General
# Understanding Trees and Heaps with Real World Examples

# Trees

# Binary Trees

## Array Representation of a Binary tree

### Finding the parent and children of a node

# Heaps

### Max Heap

### Min Heap

# Conclusion

One of the advantages of being raised in India is to experience the beautiful Indian Market! Apart from the chaotic environment, where every seller struggling to draw the attention of every buyer towards the direction of his display which may be accompanied by shoutings and music, one distinct thing that probably everyone is familiar with, is how these sellers display their stuff. Whether it is a fruit, or a vegetable, or a piece of cloth, these sellers manage to put them all in a heap.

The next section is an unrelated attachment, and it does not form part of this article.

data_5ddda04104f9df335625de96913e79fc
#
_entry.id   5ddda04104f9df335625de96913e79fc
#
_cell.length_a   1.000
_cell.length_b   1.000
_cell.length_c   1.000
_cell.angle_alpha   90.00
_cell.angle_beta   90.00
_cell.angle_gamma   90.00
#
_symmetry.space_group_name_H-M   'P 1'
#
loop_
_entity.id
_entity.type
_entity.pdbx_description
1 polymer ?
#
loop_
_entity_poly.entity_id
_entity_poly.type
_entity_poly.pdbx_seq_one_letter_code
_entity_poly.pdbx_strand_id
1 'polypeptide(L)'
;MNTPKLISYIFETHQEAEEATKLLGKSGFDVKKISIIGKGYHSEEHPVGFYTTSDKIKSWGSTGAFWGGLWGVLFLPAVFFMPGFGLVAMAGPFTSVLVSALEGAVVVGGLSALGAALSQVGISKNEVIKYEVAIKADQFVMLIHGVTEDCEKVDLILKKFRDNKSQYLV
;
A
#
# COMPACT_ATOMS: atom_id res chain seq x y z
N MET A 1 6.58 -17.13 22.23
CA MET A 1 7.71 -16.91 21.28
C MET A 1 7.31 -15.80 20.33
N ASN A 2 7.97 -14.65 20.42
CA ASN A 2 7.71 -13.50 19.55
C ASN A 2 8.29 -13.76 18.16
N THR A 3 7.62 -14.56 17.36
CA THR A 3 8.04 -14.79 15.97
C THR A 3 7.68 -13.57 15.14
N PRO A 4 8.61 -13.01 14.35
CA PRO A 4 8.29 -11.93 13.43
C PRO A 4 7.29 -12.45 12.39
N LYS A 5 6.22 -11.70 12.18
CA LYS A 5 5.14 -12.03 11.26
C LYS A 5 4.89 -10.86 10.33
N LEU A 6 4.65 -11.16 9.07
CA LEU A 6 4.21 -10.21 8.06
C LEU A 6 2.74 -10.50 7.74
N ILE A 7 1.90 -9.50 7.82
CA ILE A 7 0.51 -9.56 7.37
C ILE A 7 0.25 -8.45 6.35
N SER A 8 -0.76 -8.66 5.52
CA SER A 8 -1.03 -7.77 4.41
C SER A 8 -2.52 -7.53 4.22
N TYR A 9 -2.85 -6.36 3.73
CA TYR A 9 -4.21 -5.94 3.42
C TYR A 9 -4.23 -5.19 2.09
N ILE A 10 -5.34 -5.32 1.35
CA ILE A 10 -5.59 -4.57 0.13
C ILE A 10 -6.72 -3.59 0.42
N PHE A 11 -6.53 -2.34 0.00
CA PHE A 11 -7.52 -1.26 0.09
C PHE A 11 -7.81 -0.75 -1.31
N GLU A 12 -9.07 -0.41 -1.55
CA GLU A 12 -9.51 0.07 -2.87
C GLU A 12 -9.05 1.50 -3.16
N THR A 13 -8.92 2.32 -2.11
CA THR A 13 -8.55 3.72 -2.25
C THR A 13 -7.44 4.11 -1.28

For example, look at this old woman, and how she heaped all the coconuts:

And how the shopkeeper heaped literally everything they sell:

Looks tidy and attractive right? Well, to me (being the most unorganized person in my family history), YES! So to these shops, making heaps are an integral part of the business. Well if that does not attract you to these heaps already, I must say heaps are a necessary part of any computer science (with Algorithms and Data Structure) syllabus. But don't worry, this article will not be the same as those in your book, instead, we will be taking real-world examples to understand the same.

Now that you have a basic idea of how heap looks in the real world, we will soon be talking about how it looks in the Computer Science World! But before doing that, you need to understand Trees.